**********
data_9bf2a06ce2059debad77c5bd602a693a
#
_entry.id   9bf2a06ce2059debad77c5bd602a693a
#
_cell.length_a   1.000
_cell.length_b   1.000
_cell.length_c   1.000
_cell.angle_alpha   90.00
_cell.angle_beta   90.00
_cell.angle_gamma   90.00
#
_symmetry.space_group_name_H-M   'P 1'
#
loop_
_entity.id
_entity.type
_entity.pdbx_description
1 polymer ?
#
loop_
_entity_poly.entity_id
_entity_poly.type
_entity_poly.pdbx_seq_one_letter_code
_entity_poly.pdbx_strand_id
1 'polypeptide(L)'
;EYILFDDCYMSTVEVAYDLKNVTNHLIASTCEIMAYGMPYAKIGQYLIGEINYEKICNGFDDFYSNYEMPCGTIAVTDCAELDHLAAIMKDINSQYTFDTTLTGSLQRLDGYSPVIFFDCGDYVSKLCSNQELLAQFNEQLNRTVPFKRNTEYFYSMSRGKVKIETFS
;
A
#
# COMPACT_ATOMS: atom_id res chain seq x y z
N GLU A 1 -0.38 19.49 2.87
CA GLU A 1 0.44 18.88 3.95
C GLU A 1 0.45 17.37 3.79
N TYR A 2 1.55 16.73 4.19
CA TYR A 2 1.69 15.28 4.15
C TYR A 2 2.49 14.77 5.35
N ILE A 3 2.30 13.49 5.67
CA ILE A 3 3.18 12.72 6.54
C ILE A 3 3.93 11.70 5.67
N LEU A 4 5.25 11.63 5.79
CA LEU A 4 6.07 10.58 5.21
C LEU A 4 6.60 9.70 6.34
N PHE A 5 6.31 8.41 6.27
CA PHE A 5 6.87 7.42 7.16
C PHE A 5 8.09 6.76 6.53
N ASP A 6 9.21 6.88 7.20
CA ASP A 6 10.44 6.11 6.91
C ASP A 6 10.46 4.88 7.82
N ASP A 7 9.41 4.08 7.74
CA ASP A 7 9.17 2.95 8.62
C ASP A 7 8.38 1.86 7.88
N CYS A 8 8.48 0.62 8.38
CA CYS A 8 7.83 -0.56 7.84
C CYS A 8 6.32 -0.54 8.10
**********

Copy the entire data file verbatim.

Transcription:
data_9bf2a06ce2059debad77c5bd602a693a
#
_entry.id   9bf2a06ce2059debad77c5bd602a693a
#
_cell.length_a   1.000
_cell.length_b   1.000
_cell.length_c   1.000
_cell.angle_alpha   90.00
_cell.angle_beta   90.00
_cell.angle_gamma   90.00
#
_symmetry.space_group_name_H-M   'P 1'
#
loop_
_entity.id
_entity.type
_entity.pdbx_description
1 polymer ?
#
loop_
_entity_poly.entity_id
_entity_poly.type
_entity_poly.pdbx_seq_one_letter_code
_entity_poly.pdbx_strand_id
1 'polypeptide(L)'
;EYILFDDCYMSTVEVAYDLKNVTNHLIASTCEIMAYGMPYAKIGQYLIGEINYEKICNGFDDFYSNYEMPCGTIAVTDCAELDHLAAIMKDINSQYTFDTTLTGSLQRLDGYSPVIFFDCGDYVSKLCSNQELLAQFNEQLNRTVPFKRNTEYFYSMSRGKVKIETFS
;
A
#
# COMPACT_ATOMS: atom_id res chain seq x y z
N GLU A 1 -0.38 19.49 2.87
CA GLU A 1 0.44 18.88 3.95
C GLU A 1 0.45 17.37 3.79
N TYR A 2 1.55 16.73 4.19
CA TYR A 2 1.69 15.28 4.15
C TYR A 2 2.49 14.77 5.35
N ILE A 3 2.30 13.49 5.67
CA ILE A 3 3.18 12.72 6.54
C ILE A 3 3.93 11.70 5.67
N LEU A 4 5.25 11.63 5.79
CA LEU A 4 6.07 10.58 5.21
C LEU A 4 6.60 9.70 6.34
N PHE A 5 6.31 8.41 6.27
CA PHE A 5 6.87 7.42 7.16
C PHE A 5 8.09 6.76 6.53
N ASP A 6 9.21 6.88 7.20
CA ASP A 6 10.44 6.11 6.91
C ASP A 6 10.46 4.88 7.82
N ASP A 7 9.41 4.08 7.74
CA ASP A 7 9.17 2.95 8.62
C ASP A 7 8.38 1.86 7.88
N CYS A 8 8.48 0.62 8.38
CA CYS A 8 7.83 -0.56 7.84
C CYS A 8 6.32 -0.54 8.10